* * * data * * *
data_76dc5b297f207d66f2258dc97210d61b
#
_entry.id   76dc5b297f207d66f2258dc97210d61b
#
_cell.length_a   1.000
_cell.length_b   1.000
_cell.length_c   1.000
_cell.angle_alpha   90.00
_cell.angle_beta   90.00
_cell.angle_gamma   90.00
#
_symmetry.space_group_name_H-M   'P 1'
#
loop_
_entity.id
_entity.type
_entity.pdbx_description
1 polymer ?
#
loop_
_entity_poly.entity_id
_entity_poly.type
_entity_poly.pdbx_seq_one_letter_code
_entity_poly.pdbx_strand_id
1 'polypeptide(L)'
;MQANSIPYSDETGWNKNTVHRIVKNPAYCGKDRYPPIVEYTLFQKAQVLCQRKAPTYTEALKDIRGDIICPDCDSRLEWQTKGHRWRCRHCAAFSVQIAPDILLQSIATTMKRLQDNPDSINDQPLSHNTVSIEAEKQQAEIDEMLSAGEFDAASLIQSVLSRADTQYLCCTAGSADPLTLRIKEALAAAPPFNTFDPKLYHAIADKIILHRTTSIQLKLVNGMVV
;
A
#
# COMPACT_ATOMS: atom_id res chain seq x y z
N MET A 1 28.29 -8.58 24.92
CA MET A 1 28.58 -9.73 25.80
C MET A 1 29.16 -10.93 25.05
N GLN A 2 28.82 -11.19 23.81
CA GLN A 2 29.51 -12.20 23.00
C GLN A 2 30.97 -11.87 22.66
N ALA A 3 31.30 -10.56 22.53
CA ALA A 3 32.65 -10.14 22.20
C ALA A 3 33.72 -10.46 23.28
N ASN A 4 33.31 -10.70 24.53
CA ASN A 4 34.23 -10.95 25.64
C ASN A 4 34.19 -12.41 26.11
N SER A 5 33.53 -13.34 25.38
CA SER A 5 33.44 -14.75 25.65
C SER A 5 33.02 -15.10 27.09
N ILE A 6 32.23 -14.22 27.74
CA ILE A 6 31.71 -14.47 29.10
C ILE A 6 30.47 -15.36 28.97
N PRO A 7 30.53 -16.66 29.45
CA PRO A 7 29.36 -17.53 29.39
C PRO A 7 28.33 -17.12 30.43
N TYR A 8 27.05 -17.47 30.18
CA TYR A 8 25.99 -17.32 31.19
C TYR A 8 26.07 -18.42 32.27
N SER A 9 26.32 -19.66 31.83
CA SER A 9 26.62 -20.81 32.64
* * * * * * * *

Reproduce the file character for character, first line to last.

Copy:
data_76dc5b297f207d66f2258dc97210d61b
#
_entry.id   76dc5b297f207d66f2258dc97210d61b
#
_cell.length_a   1.000
_cell.length_b   1.000
_cell.length_c   1.000
_cell.angle_alpha   90.00
_cell.angle_beta   90.00
_cell.angle_gamma   90.00
#
_symmetry.space_group_name_H-M   'P 1'
#
loop_
_entity.id
_entity.type
_entity.pdbx_description
1 polymer ?
#
loop_
_entity_poly.entity_id
_entity_poly.type
_entity_poly.pdbx_seq_one_letter_code
_entity_poly.pdbx_strand_id
1 'polypeptide(L)'
;MQANSIPYSDETGWNKNTVHRIVKNPAYCGKDRYPPIVEYTLFQKAQVLCQRKAPTYTEALKDIRGDIICPDCDSRLEWQTKGHRWRCRHCAAFSVQIAPDILLQSIATTMKRLQDNPDSINDQPLSHNTVSIEAEKQQAEIDEMLSAGEFDAASLIQSVLSRADTQYLCCTAGSADPLTLRIKEALAAAPPFNTFDPKLYHAIADKIILHRTTSIQLKLVNGMVV
;
A
#
# COMPACT_ATOMS: atom_id res chain seq x y z
N MET A 1 28.29 -8.58 24.92
CA MET A 1 28.58 -9.73 25.80
C MET A 1 29.16 -10.93 25.05
N GLN A 2 28.82 -11.19 23.81
CA GLN A 2 29.51 -12.20 23.00
C GLN A 2 30.97 -11.87 22.66
N ALA A 3 31.30 -10.56 22.53
CA ALA A 3 32.65 -10.14 22.20
C ALA A 3 33.72 -10.46 23.28
N ASN A 4 33.31 -10.70 24.53
CA ASN A 4 34.23 -10.95 25.64
C ASN A 4 34.19 -12.41 26.11
N SER A 5 33.53 -13.34 25.38
CA SER A 5 33.44 -14.75 25.65
C SER A 5 33.02 -15.10 27.09
N ILE A 6 32.23 -14.22 27.74
CA ILE A 6 31.71 -14.47 29.10
C ILE A 6 30.47 -15.36 28.97
N PRO A 7 30.53 -16.66 29.45
CA PRO A 7 29.36 -17.53 29.39
C PRO A 7 28.33 -17.12 30.43
N TYR A 8 27.05 -17.47 30.18
CA TYR A 8 25.99 -17.32 31.19
C TYR A 8 26.07 -18.42 32.27
N SER A 9 26.32 -19.66 31.83
CA SER A 9 26.62 -20.81 32.64